March 2- 8, 2006
city beatTwo Minutes With...Alvin Blain
Los Angeles' municipal hybrid-car honcho
City Paper: When did Los Angeles start buying hybrids?
Alvin Blain: We started looking at the hybrids in a serious manner with the 2000 Insights by Honda, and then we bought the Prius and then the Civics. I believe we're in the neighborhood of half hybrids. That's all we buy right now. The fuel-efficient hybrid is our standard. This year, we're going to be buying in the neighborhood of 200 to 250 hybrids and maybe two to three nonhybrids.
CP: Few could argue with the environmental benefits of a hybrid.
AB: It's extremely clean and then you're getting the extra fuel mileage. But there are exceptions. They don't make a hybrid station wagon. So in that case we'll go to the next fuel-efficient vehicle, which could be Ford Focus, which is a low-emission, high-fuel mileage vehicle. You have to prove you have a special circumstance. You may drive off-road on the beach and you need a four-wheel-drive vehicle or whatever the case may be.
CP: Anecdotally, what are you hearing from employees who drive the cars?
AB: They love them. They have no issues with them. Everybody's kind of jumped on the bandwagon and now in California you have the carpool lane. The first 75,000 hybrids can drive in the carpool lane and they're issuing carpool stickers up until '07.
CP: How much money is the city saving?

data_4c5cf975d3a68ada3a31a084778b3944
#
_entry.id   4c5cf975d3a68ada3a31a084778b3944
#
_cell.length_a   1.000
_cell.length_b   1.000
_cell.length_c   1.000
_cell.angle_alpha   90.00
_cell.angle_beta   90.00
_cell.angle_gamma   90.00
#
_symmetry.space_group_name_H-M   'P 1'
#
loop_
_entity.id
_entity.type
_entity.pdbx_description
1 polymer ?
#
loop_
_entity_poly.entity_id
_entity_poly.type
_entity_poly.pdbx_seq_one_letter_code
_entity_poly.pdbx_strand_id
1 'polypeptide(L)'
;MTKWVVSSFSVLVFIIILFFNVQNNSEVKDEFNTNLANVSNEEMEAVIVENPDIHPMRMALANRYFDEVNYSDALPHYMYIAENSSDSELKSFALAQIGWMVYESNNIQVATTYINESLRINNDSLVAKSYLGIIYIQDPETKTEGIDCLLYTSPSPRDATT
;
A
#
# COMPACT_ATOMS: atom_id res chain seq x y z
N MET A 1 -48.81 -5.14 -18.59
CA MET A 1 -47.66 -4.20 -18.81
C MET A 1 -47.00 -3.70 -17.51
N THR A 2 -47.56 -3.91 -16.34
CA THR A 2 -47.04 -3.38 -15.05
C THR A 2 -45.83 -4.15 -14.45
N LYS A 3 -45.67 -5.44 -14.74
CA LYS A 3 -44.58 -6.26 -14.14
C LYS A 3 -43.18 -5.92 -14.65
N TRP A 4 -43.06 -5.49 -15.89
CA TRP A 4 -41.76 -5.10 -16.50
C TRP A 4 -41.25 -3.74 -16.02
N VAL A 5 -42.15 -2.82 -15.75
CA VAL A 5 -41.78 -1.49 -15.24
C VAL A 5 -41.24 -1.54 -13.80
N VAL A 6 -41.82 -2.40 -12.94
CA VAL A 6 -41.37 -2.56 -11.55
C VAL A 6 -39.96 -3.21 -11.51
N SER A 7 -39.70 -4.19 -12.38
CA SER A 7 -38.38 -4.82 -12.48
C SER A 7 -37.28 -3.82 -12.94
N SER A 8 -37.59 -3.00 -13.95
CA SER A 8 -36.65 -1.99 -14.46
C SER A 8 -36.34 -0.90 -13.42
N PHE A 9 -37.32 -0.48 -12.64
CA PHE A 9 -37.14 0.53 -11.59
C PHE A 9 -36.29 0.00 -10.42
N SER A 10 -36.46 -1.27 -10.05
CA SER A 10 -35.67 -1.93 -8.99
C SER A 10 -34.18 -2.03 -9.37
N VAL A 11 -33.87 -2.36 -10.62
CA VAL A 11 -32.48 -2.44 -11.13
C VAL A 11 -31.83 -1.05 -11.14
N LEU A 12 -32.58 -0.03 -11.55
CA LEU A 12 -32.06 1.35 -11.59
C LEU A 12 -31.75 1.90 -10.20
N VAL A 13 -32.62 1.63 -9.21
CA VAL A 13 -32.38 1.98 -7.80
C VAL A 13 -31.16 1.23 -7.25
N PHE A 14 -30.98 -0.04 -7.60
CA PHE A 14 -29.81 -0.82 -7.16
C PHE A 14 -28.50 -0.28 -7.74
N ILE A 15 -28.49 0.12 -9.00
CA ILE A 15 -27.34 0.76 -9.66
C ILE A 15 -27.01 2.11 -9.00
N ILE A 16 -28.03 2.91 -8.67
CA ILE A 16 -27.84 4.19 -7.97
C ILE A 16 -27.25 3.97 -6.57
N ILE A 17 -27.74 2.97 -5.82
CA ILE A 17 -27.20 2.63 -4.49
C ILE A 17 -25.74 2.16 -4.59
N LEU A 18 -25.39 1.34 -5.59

AB: There is a substantial savings in gallons of fuel. It's a 6 to 8 percent savings [annually. Since] 2000, you can see a definite decline in the volume of fuel being used, but because the price of fuel went up so much in dollars, we're still spending more. We were paying as little as $1.35 per gallon. Then it went well into the $2 range for us, like everybody else.
CP: How long will it take for the gas savings to cancel out the extra $2,000 to $4,000 you paid for each hybrid?
AB: It depends on how many miles you drive. If you were going to drive a lot of miles, you could match the dollar price within a five- to six-year range.
CP: Do you find there's any extra maintenance?
AB: They've been very good cars. And we've worked very closely with Honda and Toyota on the training so our mechanics are trained to maintain them.
CP: Is there any downside?
AB: We've done several programs in this manner to try and make this the cleanest city in the nation and that one has been, you might say, one of the trouble-free ones. The vehicles were very much accepted by the customers. It's really worked out well.
CP: Would you encourage another city to make the switch?